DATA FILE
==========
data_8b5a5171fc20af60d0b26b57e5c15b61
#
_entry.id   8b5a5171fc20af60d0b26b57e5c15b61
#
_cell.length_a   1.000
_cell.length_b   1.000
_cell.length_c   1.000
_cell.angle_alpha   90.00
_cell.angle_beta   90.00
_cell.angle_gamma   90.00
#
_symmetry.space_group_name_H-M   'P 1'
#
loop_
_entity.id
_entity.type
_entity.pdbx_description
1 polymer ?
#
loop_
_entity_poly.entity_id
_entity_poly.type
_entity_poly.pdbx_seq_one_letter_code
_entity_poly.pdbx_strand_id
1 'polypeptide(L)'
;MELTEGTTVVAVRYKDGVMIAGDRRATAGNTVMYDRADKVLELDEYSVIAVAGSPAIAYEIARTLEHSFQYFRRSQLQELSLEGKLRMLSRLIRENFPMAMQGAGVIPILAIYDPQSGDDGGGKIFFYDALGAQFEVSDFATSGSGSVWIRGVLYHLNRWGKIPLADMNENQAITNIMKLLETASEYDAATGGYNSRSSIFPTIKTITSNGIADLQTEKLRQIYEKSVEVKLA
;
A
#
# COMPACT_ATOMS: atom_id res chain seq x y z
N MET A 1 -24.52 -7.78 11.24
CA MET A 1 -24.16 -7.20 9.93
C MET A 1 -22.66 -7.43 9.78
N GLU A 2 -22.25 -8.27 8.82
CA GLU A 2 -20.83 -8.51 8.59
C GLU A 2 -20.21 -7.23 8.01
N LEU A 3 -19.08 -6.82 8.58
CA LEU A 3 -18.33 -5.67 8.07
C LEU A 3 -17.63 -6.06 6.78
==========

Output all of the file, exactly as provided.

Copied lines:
data_8b5a5171fc20af60d0b26b57e5c15b61
#
_entry.id   8b5a5171fc20af60d0b26b57e5c15b61
#
_cell.length_a   1.000
_cell.length_b   1.000
_cell.length_c   1.000
_cell.angle_alpha   90.00
_cell.angle_beta   90.00
_cell.angle_gamma   90.00
#
_symmetry.space_group_name_H-M   'P 1'
#
loop_
_entity.id
_entity.type
_entity.pdbx_description
1 polymer ?
#
loop_
_entity_poly.entity_id
_entity_poly.type
_entity_poly.pdbx_seq_one_letter_code
_entity_poly.pdbx_strand_id
1 'polypeptide(L)'
;MELTEGTTVVAVRYKDGVMIAGDRRATAGNTVMYDRADKVLELDEYSVIAVAGSPAIAYEIARTLEHSFQYFRRSQLQELSLEGKLRMLSRLIRENFPMAMQGAGVIPILAIYDPQSGDDGGGKIFFYDALGAQFEVSDFATSGSGSVWIRGVLYHLNRWGKIPLADMNENQAITNIMKLLETASEYDAATGGYNSRSSIFPTIKTITSNGIADLQTEKLRQIYEKSVEVKLA
;
A
#
# COMPACT_ATOMS: atom_id res chain seq x y z
N MET A 1 -24.52 -7.78 11.24
CA MET A 1 -24.16 -7.20 9.93
C MET A 1 -22.66 -7.43 9.78
N GLU A 2 -22.25 -8.27 8.82
CA GLU A 2 -20.83 -8.51 8.59
C GLU A 2 -20.21 -7.23 8.01
N LEU A 3 -19.08 -6.82 8.58
CA LEU A 3 -18.33 -5.67 8.07
C LEU A 3 -17.63 -6.06 6.78